[Maharashtra is facing one of the most severe droughts since 1972, with the state government declaring drought in 180 tehsils out of 350. Entire Marathwada (spread across Southern and Eastern Maharashtra) region is in dire condition now. This is part 10 of the series of ground reports by Newsclick.]
Sahebrao Bangar is a 63 years old trader of animals from Hingoli district of Marathwada. This reporter met him on the day of weekly bazaar of animals in Hingoli. “See, how much time I do have to talk to you. Had you come around three years back on the bazaar day, I wouldn’t have spoken a word to you. Par kya kare? Dhande ko mitti ki bhi kimmat nahi rahi (What can we do? We’re getting peanuts in this business),” he said.
He has been in this business for past 25 years. Bangar used to sell seven to eight animals in this bazaar. “This is the bazaar of the district. That kind of business would take place here. Now, I don’t even bring five animals to the market. Rent of the tempo [for the animals] is higher than what I earn here in the bazaar,” said Bangar.
Anywhere we go in Maharashtra, the story remains the same. This has been attributed to the widely discussed and criticised Maharashtra Animal Preservation Act of 2015. This Act, that implemented the infamous beef ban in the state, is one of the major reasons for farmers’ tensions as well as slowdown of the rural economy.
As the drought plagues a large part of Maharashtra, in addition to the issues like scarcity of drinking water and debt, the farmers are worried about how to keep their cattle alive. Newsclick had earlier reported on how the farmers were selling the animals at giveaway price for the lack of fodder camps.
Shambhuraje Nimbalkar of Ieet village in Osmanabad had two cows, and he sold both of them. “I could have earned Rs 1 lakh 40 thousand at the usual market rates. But cattle market is already down, and additionally, there is drought now. I got just Rs 60,000,” he said. Gahinath Jagdale, 78, from Hivra village of Osmanabad, told Newsclick that he sold his three cows to survive. “We don’t have water to drink. Then how will I be able to keep those cows? They need fodder and water.” In such a dire condition, the selling of cattle would have helped farmers in many ways. However, govansh hatya bandi (cattle slaughter ban) has become a major hurdle before them.
“See, now farmers are being slammed from both the sides. First, we are not getting adequate financial assistance from the government. So, this selling of cattle would have given us some financial relief. But government has brought in this Act, and farmers are failing to get a good price for their animals,” said Panditrao Hode, a farmer from Vasmat tehsil of Hingoli district.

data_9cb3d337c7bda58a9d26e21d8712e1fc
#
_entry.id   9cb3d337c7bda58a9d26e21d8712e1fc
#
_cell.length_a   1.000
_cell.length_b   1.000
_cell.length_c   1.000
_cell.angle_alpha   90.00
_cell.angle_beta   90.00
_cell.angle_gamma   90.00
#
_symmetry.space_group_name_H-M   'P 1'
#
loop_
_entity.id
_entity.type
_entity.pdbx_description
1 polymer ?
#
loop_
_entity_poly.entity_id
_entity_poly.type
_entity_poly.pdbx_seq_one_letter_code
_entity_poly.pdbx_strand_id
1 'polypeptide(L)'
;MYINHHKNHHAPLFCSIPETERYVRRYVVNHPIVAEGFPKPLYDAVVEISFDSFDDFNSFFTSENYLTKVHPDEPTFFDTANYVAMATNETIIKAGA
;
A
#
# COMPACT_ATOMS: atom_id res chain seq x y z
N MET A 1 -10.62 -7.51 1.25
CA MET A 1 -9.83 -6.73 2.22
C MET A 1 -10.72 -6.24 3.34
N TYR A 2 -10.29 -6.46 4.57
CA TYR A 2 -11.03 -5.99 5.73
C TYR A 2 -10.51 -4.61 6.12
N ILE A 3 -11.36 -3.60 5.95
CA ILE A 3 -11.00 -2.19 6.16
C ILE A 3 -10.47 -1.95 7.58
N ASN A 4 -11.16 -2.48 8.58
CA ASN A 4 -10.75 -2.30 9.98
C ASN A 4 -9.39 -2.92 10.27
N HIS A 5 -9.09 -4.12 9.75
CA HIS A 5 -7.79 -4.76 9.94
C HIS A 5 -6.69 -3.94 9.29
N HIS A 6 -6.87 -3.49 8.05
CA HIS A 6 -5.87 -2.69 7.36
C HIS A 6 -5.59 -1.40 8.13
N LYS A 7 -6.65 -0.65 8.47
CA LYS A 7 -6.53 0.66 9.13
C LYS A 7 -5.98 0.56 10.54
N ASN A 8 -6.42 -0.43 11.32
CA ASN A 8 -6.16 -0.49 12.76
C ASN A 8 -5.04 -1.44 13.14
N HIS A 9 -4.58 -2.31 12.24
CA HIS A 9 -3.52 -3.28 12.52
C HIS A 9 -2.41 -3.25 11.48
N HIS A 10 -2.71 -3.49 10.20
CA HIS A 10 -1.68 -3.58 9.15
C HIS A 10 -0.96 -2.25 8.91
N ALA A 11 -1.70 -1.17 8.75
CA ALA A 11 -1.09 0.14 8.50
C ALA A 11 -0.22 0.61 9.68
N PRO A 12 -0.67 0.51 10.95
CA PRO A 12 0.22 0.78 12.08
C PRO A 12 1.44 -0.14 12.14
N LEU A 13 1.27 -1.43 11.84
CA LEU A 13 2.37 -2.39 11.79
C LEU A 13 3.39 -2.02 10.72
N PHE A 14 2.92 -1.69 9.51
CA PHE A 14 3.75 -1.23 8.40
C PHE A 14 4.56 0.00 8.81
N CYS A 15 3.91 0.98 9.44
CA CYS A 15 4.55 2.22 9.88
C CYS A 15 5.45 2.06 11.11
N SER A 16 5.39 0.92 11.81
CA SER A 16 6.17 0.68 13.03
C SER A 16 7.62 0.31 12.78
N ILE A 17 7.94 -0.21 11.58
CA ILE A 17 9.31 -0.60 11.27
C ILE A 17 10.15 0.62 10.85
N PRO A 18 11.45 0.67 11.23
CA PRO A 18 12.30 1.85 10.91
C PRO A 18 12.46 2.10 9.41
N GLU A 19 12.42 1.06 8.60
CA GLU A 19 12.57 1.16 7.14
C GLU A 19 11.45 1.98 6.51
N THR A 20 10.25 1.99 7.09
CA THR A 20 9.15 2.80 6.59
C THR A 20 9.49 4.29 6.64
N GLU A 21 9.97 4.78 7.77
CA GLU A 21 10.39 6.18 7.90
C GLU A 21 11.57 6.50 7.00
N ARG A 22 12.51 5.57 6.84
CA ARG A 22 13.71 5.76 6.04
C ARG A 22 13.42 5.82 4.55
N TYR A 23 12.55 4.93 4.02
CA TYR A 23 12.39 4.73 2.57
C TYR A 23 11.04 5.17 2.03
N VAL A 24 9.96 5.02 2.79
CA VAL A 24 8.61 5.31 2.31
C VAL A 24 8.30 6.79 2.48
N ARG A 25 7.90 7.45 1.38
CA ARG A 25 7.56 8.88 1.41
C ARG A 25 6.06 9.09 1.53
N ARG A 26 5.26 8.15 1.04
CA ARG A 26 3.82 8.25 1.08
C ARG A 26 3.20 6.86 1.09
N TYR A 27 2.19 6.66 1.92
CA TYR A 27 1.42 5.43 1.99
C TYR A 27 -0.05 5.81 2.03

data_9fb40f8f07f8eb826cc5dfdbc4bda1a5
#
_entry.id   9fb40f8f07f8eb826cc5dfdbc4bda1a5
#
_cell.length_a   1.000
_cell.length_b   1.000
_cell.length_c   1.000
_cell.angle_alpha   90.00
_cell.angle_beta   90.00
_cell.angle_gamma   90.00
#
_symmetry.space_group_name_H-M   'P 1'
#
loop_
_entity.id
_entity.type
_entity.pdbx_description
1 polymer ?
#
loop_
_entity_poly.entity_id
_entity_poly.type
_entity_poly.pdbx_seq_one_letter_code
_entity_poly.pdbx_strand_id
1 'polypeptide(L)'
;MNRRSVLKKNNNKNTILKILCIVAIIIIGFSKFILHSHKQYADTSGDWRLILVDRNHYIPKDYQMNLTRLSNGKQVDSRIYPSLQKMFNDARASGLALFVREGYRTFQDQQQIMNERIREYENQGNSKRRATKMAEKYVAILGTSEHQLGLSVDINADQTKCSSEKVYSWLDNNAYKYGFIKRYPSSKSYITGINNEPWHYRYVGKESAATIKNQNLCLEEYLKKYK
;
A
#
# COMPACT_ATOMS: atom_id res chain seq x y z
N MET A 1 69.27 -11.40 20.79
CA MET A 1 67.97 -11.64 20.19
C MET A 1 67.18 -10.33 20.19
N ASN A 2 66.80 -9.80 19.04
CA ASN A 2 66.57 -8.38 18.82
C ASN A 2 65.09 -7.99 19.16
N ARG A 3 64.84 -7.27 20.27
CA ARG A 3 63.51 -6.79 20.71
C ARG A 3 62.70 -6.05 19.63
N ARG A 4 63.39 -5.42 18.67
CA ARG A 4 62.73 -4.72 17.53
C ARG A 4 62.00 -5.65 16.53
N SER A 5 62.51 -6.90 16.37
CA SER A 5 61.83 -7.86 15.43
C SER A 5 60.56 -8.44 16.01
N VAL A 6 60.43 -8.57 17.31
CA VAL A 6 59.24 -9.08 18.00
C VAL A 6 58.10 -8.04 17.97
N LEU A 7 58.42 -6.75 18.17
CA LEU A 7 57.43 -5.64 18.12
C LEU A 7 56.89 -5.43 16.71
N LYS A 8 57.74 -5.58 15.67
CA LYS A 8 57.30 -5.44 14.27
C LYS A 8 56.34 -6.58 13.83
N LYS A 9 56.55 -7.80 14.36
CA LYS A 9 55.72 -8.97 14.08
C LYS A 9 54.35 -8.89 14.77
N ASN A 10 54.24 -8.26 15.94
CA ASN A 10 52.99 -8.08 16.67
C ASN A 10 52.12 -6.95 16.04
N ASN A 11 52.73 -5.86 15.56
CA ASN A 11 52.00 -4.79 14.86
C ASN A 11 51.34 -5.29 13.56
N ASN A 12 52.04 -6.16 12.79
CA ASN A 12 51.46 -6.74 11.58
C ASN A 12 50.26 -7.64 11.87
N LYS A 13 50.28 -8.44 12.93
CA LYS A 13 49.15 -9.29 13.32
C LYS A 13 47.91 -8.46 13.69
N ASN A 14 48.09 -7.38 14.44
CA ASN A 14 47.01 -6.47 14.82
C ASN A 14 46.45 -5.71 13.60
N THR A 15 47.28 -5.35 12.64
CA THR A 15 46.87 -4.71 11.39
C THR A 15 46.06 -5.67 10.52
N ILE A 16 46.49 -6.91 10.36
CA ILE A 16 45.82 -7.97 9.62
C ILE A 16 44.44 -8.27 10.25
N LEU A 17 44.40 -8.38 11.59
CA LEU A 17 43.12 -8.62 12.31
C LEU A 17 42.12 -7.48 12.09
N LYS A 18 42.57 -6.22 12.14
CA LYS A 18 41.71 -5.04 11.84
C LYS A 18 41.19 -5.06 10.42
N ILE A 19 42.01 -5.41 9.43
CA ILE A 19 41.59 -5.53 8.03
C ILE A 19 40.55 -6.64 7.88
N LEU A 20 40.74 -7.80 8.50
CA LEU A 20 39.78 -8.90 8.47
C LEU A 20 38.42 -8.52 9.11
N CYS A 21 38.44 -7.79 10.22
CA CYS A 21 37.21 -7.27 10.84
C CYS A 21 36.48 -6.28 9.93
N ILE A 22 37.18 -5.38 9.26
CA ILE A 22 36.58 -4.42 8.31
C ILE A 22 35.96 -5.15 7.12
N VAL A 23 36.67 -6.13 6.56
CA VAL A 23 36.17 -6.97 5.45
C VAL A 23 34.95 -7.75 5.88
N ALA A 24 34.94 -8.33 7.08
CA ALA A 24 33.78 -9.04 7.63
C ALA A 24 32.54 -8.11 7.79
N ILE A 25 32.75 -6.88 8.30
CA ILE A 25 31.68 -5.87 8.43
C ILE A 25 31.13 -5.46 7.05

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What is more shattering for the traders as well as farmers is the carpet ban. “See, we are traders. But let me tell you. Nobody used to sell their cows for beef. What was being sold for beef was bullocks, bulls and buffalos. Cows were sold for milk always. The government should have thought about the carpet ban before bringing this law,” said Ashok Gavhane, a trader from Barshi, Solapur, who had come to the Nilanga cattle market of Latur district.
As everyone is aware, the motive behind bringing this act was purely ideological. It is not hidden that the subtle agenda behind this is purely anti-Muslim. Although there is no data to support this claim, it is widely believed that a large part of Muslim community works in the beef industry. However, there are Hindu traders too in Maharashtra, and the ruling party should understand that the business and economy don’t differentiate between Hindus and Muslims.
Taufiq Bepari and Balaji Tarange, both of whom had come to the Nilanga market, have been in this business for last 15-20 years. “If we buy one bull for Rs 60,000, we need to take it to a number of markets. If that bull doesn’t get sold, then we keep it in our possession. Per animal, the water, fodder expenditure is around Rs 3,000-4,000 per month. So, the cost of the bull increases accordingly. There is the additional cost of taking them to the market and bringing them back as well. So, overall, the cost goes up to Rs 70,000 in just one and a half month. If we fail in recovering that Rs 70,000, what should we do?” asks Taufiq.
“Earlier, companies from Hyderabad and Mumbai used to reach out to the rural markets for the bulls and buffalos. It was obviously for beef. Now, as that market is closed, we are failing to do business here,” said Tarange.
In such a condition, farmers were looking up to the government they had elected. But the government has clearly failed in coming to the rescue of the farmers. “Aikayachech nahiye tar karayache kay? Tumhich Sanga, (If the government won’t listen to us at all, what do we do?),” questioned a farmer.
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